Neighborhoods on WeHo’s borders offer additional destination cannabis venues. Retail store Calma, owned by rapper Jay Z, is on the east side of town on La Brea Avenue, directly across the street from the very first consumption facility in West Hollywood, the Original Cannabis Café. (The cafe had ceased operation even before the pandemic due to management issues and has not reopened.) In the Melrose-Fairfax District, there are several established retail dispensary brand storefronts, including Cookies, Sherbinski’s, and Sweet Flower. 

Where La Cienega Boulevard ends at Sunset, at the strip mall location of convenience delivery store Pink Dot, adjacent vacant shops will be converted to a “cannabis complex” with nearly 10,000 square feet of space. Sol Yamini, chief executive officer of Pink Dot and cast member of reality show “Shahs of Sunset,” has secured four cannabis licenses for the new venture, which will include a Greenwolf retail dispensary.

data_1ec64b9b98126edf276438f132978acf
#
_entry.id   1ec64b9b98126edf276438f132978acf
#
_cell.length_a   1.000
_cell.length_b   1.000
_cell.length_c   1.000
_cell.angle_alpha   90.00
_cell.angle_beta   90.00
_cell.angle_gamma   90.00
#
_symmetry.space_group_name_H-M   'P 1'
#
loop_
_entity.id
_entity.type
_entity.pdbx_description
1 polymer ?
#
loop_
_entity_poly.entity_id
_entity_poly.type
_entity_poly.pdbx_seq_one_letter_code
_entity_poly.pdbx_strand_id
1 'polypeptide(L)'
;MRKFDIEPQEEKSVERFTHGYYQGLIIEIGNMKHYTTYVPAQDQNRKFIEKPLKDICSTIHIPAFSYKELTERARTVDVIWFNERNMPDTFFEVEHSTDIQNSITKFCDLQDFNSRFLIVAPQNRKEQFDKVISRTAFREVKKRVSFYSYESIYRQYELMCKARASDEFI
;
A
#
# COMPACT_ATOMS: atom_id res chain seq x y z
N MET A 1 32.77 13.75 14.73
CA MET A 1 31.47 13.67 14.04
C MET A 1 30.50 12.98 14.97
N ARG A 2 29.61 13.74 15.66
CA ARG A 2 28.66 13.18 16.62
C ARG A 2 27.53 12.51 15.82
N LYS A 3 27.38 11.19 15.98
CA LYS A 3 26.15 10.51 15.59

Meanwhile, at the corner of Santa Monica and Doheny, a cannabis consumption rooftop lounge and sister restaurant, Antidote, will start construction later this year in a long vacant 100-year-old property just feet away from The Troubadour nightclub.

So will WeHo live up to the hype and serve as a blueprint for cannabis tourism 2.0? Our take: West Hollywood is a city that’s famous for its streets and stars, but also for sparking worldwide trends, pioneering cultural movements, and protesting injustice. If it takes a village, then West Hollywood may be the perfect place to start.